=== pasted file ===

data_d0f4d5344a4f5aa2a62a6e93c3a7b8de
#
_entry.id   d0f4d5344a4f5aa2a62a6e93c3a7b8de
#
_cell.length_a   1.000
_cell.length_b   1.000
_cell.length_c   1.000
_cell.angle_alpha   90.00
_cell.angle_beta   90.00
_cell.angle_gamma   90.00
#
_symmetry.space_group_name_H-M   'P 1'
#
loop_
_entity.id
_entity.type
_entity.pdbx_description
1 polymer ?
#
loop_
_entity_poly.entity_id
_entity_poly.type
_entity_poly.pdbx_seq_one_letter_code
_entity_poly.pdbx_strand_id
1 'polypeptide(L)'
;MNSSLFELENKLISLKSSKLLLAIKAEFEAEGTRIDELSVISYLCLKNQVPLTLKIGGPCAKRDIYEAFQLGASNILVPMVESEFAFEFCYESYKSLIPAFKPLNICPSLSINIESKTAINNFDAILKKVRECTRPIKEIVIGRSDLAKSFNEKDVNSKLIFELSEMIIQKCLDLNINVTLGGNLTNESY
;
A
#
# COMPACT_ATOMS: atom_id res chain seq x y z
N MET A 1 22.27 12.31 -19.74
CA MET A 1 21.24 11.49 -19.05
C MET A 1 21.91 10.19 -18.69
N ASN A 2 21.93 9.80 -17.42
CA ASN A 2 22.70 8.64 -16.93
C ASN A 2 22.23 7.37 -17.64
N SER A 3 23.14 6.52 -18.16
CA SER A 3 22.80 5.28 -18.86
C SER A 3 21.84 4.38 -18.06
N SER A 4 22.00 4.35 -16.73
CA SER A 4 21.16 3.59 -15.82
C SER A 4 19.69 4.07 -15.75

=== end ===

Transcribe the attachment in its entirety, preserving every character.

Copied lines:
data_d0f4d5344a4f5aa2a62a6e93c3a7b8de
#
_entry.id   d0f4d5344a4f5aa2a62a6e93c3a7b8de
#
_cell.length_a   1.000
_cell.length_b   1.000
_cell.length_c   1.000
_cell.angle_alpha   90.00
_cell.angle_beta   90.00
_cell.angle_gamma   90.00
#
_symmetry.space_group_name_H-M   'P 1'
#
loop_
_entity.id
_entity.type
_entity.pdbx_description
1 polymer ?
#
loop_
_entity_poly.entity_id
_entity_poly.type
_entity_poly.pdbx_seq_one_letter_code
_entity_poly.pdbx_strand_id
1 'polypeptide(L)'
;MNSSLFELENKLISLKSSKLLLAIKAEFEAEGTRIDELSVISYLCLKNQVPLTLKIGGPCAKRDIYEAFQLGASNILVPMVESEFAFEFCYESYKSLIPAFKPLNICPSLSINIESKTAINNFDAILKKVRECTRPIKEIVIGRSDLAKSFNEKDVNSKLIFELSEMIIQKCLDLNINVTLGGNLTNESY
;
A
#
# COMPACT_ATOMS: atom_id res chain seq x y z
N MET A 1 22.27 12.31 -19.74
CA MET A 1 21.24 11.49 -19.05
C MET A 1 21.91 10.19 -18.69
N ASN A 2 21.93 9.80 -17.42
CA ASN A 2 22.70 8.64 -16.93
C ASN A 2 22.23 7.37 -17.64
N SER A 3 23.14 6.52 -18.16
CA SER A 3 22.80 5.28 -18.86
C SER A 3 21.84 4.38 -18.06
N SER A 4 22.00 4.35 -16.73
CA SER A 4 21.16 3.59 -15.82
C SER A 4 19.69 4.07 -15.75